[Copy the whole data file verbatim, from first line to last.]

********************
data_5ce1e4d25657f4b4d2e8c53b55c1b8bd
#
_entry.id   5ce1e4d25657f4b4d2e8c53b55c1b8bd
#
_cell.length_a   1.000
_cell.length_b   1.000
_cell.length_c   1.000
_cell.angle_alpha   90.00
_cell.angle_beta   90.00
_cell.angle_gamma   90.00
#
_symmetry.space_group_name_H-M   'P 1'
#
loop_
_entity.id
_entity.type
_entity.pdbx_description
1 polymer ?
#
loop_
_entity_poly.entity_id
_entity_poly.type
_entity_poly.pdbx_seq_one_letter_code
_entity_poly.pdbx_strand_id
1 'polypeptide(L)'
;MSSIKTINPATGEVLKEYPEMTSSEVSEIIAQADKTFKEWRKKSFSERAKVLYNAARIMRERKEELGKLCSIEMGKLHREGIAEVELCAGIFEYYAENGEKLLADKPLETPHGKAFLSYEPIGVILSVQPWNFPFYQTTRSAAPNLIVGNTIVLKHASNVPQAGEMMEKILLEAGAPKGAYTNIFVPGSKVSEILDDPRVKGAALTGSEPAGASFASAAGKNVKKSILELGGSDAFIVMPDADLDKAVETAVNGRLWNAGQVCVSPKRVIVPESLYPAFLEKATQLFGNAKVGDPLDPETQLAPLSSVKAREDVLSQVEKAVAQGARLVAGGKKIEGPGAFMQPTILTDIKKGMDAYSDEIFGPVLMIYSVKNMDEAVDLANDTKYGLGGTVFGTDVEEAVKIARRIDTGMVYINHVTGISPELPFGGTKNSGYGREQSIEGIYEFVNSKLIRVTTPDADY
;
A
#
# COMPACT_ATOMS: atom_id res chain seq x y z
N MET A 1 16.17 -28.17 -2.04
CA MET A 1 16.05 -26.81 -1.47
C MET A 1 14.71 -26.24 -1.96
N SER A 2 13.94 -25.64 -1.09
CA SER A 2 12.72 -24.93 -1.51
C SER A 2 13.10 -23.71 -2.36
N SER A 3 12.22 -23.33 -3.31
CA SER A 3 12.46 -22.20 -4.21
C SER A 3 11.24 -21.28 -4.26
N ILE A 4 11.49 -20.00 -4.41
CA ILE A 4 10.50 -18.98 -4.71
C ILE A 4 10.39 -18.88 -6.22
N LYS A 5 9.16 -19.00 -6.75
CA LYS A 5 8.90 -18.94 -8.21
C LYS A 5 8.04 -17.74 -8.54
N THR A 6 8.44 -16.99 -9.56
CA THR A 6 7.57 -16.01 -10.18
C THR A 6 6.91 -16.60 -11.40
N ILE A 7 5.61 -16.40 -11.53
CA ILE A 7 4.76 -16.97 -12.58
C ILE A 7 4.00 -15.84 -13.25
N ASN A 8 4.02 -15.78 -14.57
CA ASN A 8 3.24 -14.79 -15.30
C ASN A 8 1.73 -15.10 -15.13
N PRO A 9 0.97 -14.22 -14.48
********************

data_5ce1e4d25657f4b4d2e8c53b55c1b8bd
#
_entry.id   5ce1e4d25657f4b4d2e8c53b55c1b8bd
#
_cell.length_a   1.000
_cell.length_b   1.000
_cell.length_c   1.000
_cell.angle_alpha   90.00
_cell.angle_beta   90.00
_cell.angle_gamma   90.00
#
_symmetry.space_group_name_H-M   'P 1'
#
loop_
_entity.id
_entity.type
_entity.pdbx_description
1 polymer ?
#
loop_
_entity_poly.entity_id
_entity_poly.type
_entity_poly.pdbx_seq_one_letter_code
_entity_poly.pdbx_strand_id
1 'polypeptide(L)'
;MSSIKTINPATGEVLKEYPEMTSSEVSEIIAQADKTFKEWRKKSFSERAKVLYNAARIMRERKEELGKLCSIEMGKLHREGIAEVELCAGIFEYYAENGEKLLADKPLETPHGKAFLSYEPIGVILSVQPWNFPFYQTTRSAAPNLIVGNTIVLKHASNVPQAGEMMEKILLEAGAPKGAYTNIFVPGSKVSEILDDPRVKGAALTGSEPAGASFASAAGKNVKKSILELGGSDAFIVMPDADLDKAVETAVNGRLWNAGQVCVSPKRVIVPESLYPAFLEKATQLFGNAKVGDPLDPETQLAPLSSVKAREDVLSQVEKAVAQGARLVAGGKKIEGPGAFMQPTILTDIKKGMDAYSDEIFGPVLMIYSVKNMDEAVDLANDTKYGLGGTVFGTDVEEAVKIARRIDTGMVYINHVTGISPELPFGGTKNSGYGREQSIEGIYEFVNSKLIRVTTPDADY
;
A
#
# COMPACT_ATOMS: atom_id res chain seq x y z
N MET A 1 16.17 -28.17 -2.04
CA MET A 1 16.05 -26.81 -1.47
C MET A 1 14.71 -26.24 -1.96
N SER A 2 13.94 -25.64 -1.09
CA SER A 2 12.72 -24.93 -1.51
C SER A 2 13.10 -23.71 -2.36
N SER A 3 12.22 -23.33 -3.31
CA SER A 3 12.46 -22.20 -4.21
C SER A 3 11.24 -21.28 -4.26
N ILE A 4 11.49 -20.00 -4.41
CA ILE A 4 10.50 -18.98 -4.71
C ILE A 4 10.39 -18.88 -6.22
N LYS A 5 9.16 -19.00 -6.75
CA LYS A 5 8.90 -18.94 -8.21
C LYS A 5 8.04 -17.74 -8.54
N THR A 6 8.44 -16.99 -9.56
CA THR A 6 7.57 -16.01 -10.18
C THR A 6 6.91 -16.60 -11.40
N ILE A 7 5.61 -16.40 -11.53
CA ILE A 7 4.76 -16.97 -12.58
C ILE A 7 4.00 -15.84 -13.25
N ASN A 8 4.02 -15.78 -14.57
CA ASN A 8 3.24 -14.79 -15.30
C ASN A 8 1.73 -15.10 -15.13
N PRO A 9 0.97 -14.22 -14.48